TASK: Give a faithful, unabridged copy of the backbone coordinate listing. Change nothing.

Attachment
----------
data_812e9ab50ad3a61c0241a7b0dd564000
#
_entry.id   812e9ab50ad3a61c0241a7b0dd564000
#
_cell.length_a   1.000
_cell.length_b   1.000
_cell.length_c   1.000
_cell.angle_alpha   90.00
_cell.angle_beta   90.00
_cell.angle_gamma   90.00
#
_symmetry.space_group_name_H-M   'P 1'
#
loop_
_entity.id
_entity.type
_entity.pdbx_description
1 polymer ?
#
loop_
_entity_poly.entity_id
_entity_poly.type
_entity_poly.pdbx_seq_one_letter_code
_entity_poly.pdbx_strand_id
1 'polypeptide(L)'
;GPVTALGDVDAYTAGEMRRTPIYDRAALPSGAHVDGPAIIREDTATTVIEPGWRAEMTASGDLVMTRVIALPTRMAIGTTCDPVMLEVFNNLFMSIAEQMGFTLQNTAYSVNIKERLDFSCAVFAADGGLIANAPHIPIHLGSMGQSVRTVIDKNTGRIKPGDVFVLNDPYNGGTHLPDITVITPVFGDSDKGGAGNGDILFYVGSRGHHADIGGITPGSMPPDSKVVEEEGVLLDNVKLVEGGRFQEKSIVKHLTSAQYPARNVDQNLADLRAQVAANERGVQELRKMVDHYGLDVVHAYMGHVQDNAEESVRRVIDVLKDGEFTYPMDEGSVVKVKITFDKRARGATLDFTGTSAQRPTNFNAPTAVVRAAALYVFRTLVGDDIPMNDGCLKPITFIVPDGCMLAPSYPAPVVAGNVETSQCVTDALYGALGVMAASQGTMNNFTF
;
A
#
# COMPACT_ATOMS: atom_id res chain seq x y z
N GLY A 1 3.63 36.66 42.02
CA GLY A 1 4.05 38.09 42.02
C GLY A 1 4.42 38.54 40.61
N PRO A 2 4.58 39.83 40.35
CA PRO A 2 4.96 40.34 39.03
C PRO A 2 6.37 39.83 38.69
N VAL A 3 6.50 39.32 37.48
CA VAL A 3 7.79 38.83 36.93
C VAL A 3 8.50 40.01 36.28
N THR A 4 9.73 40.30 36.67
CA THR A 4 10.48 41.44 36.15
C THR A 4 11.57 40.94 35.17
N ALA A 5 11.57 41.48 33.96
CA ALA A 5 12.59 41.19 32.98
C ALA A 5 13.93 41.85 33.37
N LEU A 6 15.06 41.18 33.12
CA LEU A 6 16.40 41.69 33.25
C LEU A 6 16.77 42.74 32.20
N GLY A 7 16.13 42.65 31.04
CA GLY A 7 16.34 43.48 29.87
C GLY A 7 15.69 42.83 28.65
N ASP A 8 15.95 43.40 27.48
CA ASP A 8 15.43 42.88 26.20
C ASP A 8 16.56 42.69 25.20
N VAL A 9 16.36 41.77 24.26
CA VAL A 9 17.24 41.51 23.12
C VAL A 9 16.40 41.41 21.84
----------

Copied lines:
data_812e9ab50ad3a61c0241a7b0dd564000
#
_entry.id   812e9ab50ad3a61c0241a7b0dd564000
#
_cell.length_a   1.000
_cell.length_b   1.000
_cell.length_c   1.000
_cell.angle_alpha   90.00
_cell.angle_beta   90.00
_cell.angle_gamma   90.00
#
_symmetry.space_group_name_H-M   'P 1'
#
loop_
_entity.id
_entity.type
_entity.pdbx_description
1 polymer ?
#
loop_
_entity_poly.entity_id
_entity_poly.type
_entity_poly.pdbx_seq_one_letter_code
_entity_poly.pdbx_strand_id
1 'polypeptide(L)'
;GPVTALGDVDAYTAGEMRRTPIYDRAALPSGAHVDGPAIIREDTATTVIEPGWRAEMTASGDLVMTRVIALPTRMAIGTTCDPVMLEVFNNLFMSIAEQMGFTLQNTAYSVNIKERLDFSCAVFAADGGLIANAPHIPIHLGSMGQSVRTVIDKNTGRIKPGDVFVLNDPYNGGTHLPDITVITPVFGDSDKGGAGNGDILFYVGSRGHHADIGGITPGSMPPDSKVVEEEGVLLDNVKLVEGGRFQEKSIVKHLTSAQYPARNVDQNLADLRAQVAANERGVQELRKMVDHYGLDVVHAYMGHVQDNAEESVRRVIDVLKDGEFTYPMDEGSVVKVKITFDKRARGATLDFTGTSAQRPTNFNAPTAVVRAAALYVFRTLVGDDIPMNDGCLKPITFIVPDGCMLAPSYPAPVVAGNVETSQCVTDALYGALGVMAASQGTMNNFTF
;
A
#
# COMPACT_ATOMS: atom_id res chain seq x y z
N GLY A 1 3.63 36.66 42.02
CA GLY A 1 4.05 38.09 42.02
C GLY A 1 4.42 38.54 40.61
N PRO A 2 4.58 39.83 40.35
CA PRO A 2 4.96 40.34 39.03
C PRO A 2 6.37 39.83 38.69
N VAL A 3 6.50 39.32 37.48
CA VAL A 3 7.79 38.83 36.93
C VAL A 3 8.50 40.01 36.28
N THR A 4 9.73 40.30 36.67
CA THR A 4 10.48 41.44 36.15
C THR A 4 11.57 40.94 35.17
N ALA A 5 11.57 41.48 33.96
CA ALA A 5 12.59 41.19 32.98
C ALA A 5 13.93 41.85 33.37
N LEU A 6 15.06 41.18 33.12
CA LEU A 6 16.40 41.69 33.25
C LEU A 6 16.77 42.74 32.20
N GLY A 7 16.13 42.65 31.04
CA GLY A 7 16.34 43.48 29.87
C GLY A 7 15.69 42.83 28.65
N ASP A 8 15.95 43.40 27.48
CA ASP A 8 15.43 42.88 26.20
C ASP A 8 16.56 42.69 25.20
N VAL A 9 16.36 41.77 24.26
CA VAL A 9 17.24 41.51 23.12
C VAL A 9 16.40 41.41 21.84